I strongly suspect, even for a tool as simple as the lowly band saw, that there may be more than one right answer. For example re-sawing a 6 or 8 inch tall piece may be better performed with the work table a bit lower than ripping, crosscutting, or contouring ¾” flat stock. What complicates the issue is that, unlike most drill presses, band saws don’t have adjustable height work tables. It’s also likely that multiple human factors will affect the best user relative tool elevation above the floor. Most shop power tool operations require hand-eye coordination so there has to be a blend of physical and visual access to the point where the wood meets the tool.

 

The fields of anthropometrics, ergonomics, etc. seem to provide little help as to how to arrive at the best practical working heights for the various common pieces of wood shop machinery. Anthropometrics takes one particular group of people (Filipino females for example) and boils them down to an average set of physical dimensions. The object here is to be able to design for compatibility with the greatest number (the center of the bell curve) for that particular group.  Ergonomics, on the other hand, attempts to find what works best for businesses in reducing RMIs (repeated motion injuries) thereby reducing the employers’ liability. Insurance companies have risk reduction experts whose sole job is to assess working environments and make recommendations to client firms regarding how to lower the potential for medical claims. Or, to put it more concisely, ergonomics attempts to make the workplace and work related tasks adjustable to the individual. The bulk of ergonomic studies is most often focuses on the extended use of computers while seated however, and is therefore of little use to those of us standing while using one of many very different power tools in our home workshops. Sadly, the Dept. of Occupational Safety and Health in my home state claims to have no workplace ergonomic information whatsoever.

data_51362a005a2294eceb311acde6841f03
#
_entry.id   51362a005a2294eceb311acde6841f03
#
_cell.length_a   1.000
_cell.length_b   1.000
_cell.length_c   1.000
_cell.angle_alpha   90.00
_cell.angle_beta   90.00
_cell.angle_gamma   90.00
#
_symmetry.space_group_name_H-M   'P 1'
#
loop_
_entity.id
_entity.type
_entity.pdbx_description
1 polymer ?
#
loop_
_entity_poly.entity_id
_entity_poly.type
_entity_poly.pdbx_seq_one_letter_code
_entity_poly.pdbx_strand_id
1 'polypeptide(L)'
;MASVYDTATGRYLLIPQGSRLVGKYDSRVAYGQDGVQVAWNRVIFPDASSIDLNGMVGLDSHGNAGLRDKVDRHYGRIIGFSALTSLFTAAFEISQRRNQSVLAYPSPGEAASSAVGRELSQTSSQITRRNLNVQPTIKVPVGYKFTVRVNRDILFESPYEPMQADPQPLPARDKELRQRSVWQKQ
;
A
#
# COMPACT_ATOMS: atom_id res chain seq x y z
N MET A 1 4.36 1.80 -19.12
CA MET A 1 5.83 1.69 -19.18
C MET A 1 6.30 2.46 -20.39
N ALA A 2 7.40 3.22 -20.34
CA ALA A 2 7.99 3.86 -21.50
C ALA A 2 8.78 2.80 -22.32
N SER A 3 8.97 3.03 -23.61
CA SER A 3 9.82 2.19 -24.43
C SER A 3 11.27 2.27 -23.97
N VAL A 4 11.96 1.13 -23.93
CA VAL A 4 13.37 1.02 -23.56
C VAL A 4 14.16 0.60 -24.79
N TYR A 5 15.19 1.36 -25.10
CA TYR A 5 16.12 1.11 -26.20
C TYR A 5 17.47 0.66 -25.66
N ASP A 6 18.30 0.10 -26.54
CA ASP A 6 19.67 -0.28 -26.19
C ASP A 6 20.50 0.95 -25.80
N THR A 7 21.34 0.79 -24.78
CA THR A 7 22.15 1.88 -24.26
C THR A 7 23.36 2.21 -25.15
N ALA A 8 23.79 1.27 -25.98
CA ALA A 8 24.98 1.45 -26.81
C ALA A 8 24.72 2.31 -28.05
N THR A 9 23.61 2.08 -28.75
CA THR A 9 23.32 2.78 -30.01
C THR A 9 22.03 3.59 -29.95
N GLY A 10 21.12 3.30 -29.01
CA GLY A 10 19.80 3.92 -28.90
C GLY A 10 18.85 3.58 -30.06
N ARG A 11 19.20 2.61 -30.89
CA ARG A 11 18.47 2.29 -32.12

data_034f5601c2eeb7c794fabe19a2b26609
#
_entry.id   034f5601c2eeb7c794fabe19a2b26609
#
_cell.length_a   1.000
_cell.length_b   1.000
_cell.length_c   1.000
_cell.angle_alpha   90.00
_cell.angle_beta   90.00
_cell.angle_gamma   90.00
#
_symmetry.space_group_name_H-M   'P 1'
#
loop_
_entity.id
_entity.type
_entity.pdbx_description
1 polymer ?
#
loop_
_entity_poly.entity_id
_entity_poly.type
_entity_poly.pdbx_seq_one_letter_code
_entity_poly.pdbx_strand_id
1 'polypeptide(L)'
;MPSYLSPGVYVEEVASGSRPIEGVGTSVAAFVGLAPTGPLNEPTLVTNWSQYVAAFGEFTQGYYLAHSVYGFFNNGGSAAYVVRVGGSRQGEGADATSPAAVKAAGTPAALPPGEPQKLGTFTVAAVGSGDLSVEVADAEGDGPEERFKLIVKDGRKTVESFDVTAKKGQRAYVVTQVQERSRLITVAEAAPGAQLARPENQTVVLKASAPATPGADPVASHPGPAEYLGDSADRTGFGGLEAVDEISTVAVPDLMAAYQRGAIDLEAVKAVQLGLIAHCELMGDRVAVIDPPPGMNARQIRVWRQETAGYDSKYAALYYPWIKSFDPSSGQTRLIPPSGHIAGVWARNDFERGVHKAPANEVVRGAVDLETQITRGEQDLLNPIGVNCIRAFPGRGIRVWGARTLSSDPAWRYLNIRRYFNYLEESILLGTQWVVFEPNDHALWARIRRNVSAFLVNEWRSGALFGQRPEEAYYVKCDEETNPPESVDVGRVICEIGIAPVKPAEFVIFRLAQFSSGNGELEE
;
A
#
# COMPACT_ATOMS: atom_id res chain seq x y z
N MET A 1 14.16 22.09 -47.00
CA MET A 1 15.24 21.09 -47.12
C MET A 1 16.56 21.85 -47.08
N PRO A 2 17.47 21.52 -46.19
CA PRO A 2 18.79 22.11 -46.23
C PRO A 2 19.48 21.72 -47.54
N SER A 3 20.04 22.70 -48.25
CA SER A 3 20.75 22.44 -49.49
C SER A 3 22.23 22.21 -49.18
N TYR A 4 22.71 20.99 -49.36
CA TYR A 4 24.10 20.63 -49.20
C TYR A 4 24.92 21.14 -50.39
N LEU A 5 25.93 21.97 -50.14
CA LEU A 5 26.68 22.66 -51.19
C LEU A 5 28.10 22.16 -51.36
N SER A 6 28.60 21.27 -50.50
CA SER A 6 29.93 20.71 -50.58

Today, our domestic furniture manufacturing is either so highly automated there is little need for the application of ergonomics or the manufacturing has been moved offshore where RMIs and the related employer liabilities are someone else’s problem. I cite furniture manufacturing simply because I know of no other industry where as many similarities to modern home wood working with power tools might exist. I also know of no other single hobby or interest where so many are so involved, and so deeply exposed to the multiplicity of power tools, and yet are so poorly informed as to how to determine the proper setup height for both maximum safety as well as enjoyment of use with a minimum discomfort.